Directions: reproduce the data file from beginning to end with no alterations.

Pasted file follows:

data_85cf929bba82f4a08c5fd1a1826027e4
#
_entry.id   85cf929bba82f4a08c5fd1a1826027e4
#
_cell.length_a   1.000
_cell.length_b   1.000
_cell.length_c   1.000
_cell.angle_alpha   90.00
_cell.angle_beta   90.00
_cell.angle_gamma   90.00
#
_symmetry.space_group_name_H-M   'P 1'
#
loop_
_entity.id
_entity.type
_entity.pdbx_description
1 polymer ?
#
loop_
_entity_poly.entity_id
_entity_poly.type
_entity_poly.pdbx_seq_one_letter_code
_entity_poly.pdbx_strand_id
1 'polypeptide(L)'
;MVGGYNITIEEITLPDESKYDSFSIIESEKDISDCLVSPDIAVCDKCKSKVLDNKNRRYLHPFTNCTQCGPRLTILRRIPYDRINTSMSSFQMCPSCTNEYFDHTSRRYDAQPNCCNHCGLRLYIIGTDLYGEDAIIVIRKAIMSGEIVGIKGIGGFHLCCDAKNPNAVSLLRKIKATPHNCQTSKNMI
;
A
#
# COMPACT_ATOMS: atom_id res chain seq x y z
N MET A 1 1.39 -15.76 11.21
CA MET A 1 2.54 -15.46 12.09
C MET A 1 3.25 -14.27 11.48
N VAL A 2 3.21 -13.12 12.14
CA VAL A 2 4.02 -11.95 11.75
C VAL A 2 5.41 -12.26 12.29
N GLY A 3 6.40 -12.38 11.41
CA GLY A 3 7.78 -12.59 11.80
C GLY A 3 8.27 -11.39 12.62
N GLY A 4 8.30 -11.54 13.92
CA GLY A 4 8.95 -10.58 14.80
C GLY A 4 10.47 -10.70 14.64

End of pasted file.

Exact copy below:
data_85cf929bba82f4a08c5fd1a1826027e4
#
_entry.id   85cf929bba82f4a08c5fd1a1826027e4
#
_cell.length_a   1.000
_cell.length_b   1.000
_cell.length_c   1.000
_cell.angle_alpha   90.00
_cell.angle_beta   90.00
_cell.angle_gamma   90.00
#
_symmetry.space_group_name_H-M   'P 1'
#
loop_
_entity.id
_entity.type
_entity.pdbx_description
1 polymer ?
#
loop_
_entity_poly.entity_id
_entity_poly.type
_entity_poly.pdbx_seq_one_letter_code
_entity_poly.pdbx_strand_id
1 'polypeptide(L)'
;MVGGYNITIEEITLPDESKYDSFSIIESEKDISDCLVSPDIAVCDKCKSKVLDNKNRRYLHPFTNCTQCGPRLTILRRIPYDRINTSMSSFQMCPSCTNEYFDHTSRRYDAQPNCCNHCGLRLYIIGTDLYGEDAIIVIRKAIMSGEIVGIKGIGGFHLCCDAKNPNAVSLLRKIKATPHNCQTSKNMI
;
A
#
# COMPACT_ATOMS: atom_id res chain seq x y z
N MET A 1 1.39 -15.76 11.21
CA MET A 1 2.54 -15.46 12.09
C MET A 1 3.25 -14.27 11.48
N VAL A 2 3.21 -13.12 12.14
CA VAL A 2 4.02 -11.95 11.75
C VAL A 2 5.41 -12.26 12.29
N GLY A 3 6.40 -12.38 11.41
CA GLY A 3 7.78 -12.59 11.80
C GLY A 3 8.27 -11.39 12.62
N GLY A 4 8.30 -11.54 13.92
CA GLY A 4 8.95 -10.58 14.80
C GLY A 4 10.47 -10.70 14.64